Title

Regulation of Toll signaling and inflammation by beta-arrestin and the SUMO protease Ulp1

UMMS Affiliation

Program in Molecular Medicine

Publication Date

2013-12-01

Document Type

Article

Disciplines

Amino Acids, Peptides, and Proteins | Biochemical Phenomena, Metabolism, and Nutrition | Genetic Phenomena | Genetics and Genomics | Hemic and Immune Systems | Immunity | Translational Medical Research

Abstract

The Toll signaling pathway has a highly conserved function in innate immunity and is regulated by multiple factors that fine tune its activity. One such factor is beta-arrestin Kurtz (Krz), which we previously implicated in the inhibition of developmental Toll signaling in the Drosophila melanogaster embryo. Another level of controlling Toll activity and immune system homeostasis is by protein sumoylation. In this study, we have uncovered a link between these two modes of regulation and show that Krz affects sumoylation via a conserved protein interaction with a SUMO protease, Ulp1. Loss of function of krz or Ulp1 in Drosophila larvae results in a similar inflammatory phenotype, which is manifested as increased lamellocyte production; melanotic mass formation; nuclear accumulation of Toll pathway transcriptional effectors, Dorsal and Dif; and expression of immunity genes, such as Drosomycin. Moreover, mutations in krz and Ulp1 show dosage-sensitive synergistic genetic interactions, suggesting that these two proteins are involved in the same pathway. Using Dorsal sumoylation as a readout, we found that altering Krz levels can affect the efficiency of SUMO deconjugation mediated by Ulp1. Our results demonstrate that beta-arrestin controls Toll signaling and systemic inflammation at the level of sumoylation.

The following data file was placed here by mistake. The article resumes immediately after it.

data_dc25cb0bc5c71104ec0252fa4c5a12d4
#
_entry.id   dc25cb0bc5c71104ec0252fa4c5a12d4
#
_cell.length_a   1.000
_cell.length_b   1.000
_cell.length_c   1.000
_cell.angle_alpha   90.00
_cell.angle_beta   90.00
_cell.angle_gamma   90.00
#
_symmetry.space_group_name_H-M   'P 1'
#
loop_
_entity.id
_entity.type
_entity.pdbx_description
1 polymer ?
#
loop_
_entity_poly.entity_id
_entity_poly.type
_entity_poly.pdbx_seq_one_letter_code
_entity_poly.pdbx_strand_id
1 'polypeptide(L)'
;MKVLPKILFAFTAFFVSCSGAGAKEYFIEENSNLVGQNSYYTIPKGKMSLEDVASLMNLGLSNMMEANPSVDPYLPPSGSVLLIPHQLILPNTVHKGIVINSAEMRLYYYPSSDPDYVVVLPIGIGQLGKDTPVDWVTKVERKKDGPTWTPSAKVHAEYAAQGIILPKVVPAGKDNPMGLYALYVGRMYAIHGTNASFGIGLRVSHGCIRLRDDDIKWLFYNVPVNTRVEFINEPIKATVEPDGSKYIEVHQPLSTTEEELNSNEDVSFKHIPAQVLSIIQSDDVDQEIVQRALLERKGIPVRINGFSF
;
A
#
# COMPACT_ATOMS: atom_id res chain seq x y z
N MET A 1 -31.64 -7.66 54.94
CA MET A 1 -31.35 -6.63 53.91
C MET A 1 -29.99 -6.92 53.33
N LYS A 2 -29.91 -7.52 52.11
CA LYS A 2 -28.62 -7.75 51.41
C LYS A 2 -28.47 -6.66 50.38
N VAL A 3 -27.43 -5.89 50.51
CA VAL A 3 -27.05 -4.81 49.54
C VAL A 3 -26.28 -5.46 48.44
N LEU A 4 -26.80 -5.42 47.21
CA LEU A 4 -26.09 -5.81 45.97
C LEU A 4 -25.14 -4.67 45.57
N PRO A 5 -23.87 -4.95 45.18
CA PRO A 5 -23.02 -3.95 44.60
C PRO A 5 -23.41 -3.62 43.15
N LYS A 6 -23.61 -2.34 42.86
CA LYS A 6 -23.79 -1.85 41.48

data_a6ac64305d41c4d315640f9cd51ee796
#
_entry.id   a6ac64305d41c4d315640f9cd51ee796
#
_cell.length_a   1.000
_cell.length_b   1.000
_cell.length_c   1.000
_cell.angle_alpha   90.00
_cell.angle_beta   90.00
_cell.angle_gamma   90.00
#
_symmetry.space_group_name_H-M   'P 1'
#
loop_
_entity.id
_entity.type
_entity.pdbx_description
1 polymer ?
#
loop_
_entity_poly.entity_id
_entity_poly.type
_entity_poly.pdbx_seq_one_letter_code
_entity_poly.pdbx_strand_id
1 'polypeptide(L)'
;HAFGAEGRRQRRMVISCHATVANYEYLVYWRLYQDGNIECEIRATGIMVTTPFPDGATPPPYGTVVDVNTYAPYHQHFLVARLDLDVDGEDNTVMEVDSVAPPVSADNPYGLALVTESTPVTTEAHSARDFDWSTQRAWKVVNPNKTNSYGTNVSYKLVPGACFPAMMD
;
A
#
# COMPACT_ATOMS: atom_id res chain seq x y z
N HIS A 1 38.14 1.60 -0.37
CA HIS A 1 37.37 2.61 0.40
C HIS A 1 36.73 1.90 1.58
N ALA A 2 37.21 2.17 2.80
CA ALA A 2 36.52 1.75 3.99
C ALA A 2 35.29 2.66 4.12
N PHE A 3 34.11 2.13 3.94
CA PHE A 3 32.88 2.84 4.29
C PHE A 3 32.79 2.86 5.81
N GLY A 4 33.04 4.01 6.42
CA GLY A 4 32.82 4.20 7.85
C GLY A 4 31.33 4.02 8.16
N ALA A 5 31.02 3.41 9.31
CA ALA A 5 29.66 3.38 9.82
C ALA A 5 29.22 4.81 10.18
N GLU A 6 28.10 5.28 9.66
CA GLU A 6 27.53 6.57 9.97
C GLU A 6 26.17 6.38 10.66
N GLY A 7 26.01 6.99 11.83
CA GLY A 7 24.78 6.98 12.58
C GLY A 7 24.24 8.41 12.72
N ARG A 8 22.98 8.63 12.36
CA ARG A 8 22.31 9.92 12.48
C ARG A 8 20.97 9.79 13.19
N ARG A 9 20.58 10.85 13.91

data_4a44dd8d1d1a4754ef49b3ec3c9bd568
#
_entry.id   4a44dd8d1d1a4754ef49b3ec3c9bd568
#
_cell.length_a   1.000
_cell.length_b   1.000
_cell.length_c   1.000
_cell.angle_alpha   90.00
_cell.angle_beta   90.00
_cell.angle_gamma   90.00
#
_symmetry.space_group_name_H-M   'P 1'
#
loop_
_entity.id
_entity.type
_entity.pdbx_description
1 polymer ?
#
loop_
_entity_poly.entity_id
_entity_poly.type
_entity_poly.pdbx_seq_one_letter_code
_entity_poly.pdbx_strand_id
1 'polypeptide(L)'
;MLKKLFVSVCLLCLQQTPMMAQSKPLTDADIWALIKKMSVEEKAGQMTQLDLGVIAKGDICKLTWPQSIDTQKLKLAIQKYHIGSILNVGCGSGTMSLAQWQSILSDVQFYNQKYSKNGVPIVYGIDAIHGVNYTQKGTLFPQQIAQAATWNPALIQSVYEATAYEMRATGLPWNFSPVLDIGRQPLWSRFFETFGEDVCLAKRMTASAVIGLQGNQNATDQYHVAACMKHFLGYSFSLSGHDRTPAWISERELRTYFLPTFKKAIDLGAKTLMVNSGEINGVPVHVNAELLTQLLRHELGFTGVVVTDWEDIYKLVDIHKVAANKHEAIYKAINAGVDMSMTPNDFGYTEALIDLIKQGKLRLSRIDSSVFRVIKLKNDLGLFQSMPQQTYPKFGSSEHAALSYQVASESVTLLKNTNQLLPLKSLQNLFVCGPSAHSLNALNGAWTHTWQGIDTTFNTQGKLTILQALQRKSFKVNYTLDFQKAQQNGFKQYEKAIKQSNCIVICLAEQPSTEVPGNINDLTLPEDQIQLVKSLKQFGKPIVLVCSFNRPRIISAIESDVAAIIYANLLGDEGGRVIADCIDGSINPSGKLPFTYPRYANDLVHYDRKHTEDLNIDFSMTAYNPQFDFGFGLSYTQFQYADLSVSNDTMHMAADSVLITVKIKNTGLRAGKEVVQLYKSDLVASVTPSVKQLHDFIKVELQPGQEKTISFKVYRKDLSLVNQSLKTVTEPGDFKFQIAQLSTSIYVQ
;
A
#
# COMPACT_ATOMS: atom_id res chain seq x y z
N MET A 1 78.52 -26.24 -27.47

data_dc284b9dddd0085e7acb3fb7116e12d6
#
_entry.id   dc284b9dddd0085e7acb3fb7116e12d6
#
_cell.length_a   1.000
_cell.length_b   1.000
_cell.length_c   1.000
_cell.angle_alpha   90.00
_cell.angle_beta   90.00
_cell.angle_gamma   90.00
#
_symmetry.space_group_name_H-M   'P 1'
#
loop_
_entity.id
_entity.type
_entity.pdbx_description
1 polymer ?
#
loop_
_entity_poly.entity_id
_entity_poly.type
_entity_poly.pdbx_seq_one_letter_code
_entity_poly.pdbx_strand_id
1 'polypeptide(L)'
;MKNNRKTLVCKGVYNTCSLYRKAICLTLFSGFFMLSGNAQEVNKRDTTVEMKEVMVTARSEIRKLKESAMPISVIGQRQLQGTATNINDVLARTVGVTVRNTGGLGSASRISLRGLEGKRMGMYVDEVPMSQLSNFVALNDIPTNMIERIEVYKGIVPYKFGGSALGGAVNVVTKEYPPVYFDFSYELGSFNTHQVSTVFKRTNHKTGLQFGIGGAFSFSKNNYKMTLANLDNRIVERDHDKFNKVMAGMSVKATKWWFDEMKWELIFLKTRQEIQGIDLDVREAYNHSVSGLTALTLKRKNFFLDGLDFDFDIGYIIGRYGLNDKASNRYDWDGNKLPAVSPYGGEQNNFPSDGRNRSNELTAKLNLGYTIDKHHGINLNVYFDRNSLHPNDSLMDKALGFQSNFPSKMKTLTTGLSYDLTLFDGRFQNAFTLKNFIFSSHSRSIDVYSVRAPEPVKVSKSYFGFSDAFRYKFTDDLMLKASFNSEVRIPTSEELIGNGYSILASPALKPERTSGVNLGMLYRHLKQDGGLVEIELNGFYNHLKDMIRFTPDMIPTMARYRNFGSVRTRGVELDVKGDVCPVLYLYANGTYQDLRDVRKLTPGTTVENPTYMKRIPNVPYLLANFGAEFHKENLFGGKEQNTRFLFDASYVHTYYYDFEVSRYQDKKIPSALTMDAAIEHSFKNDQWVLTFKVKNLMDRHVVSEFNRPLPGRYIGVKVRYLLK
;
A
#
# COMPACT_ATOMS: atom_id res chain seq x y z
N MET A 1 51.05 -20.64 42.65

Keywords

Toll, Ulp1, arrestin, inflammation, sumoylation, UMCCTS funding

DOI of Published Version

10.1534/genetics.113.157859

Source

Genetics. 2013 Dec;195(4):1307-17. doi: 10.1534/genetics.113.157859. Epub 2013 Sep 27. Link to article on publisher's site

Journal/Book/Conference Title

Genetics

Related Resources

Link to Article in PubMed

PubMed ID

24077307

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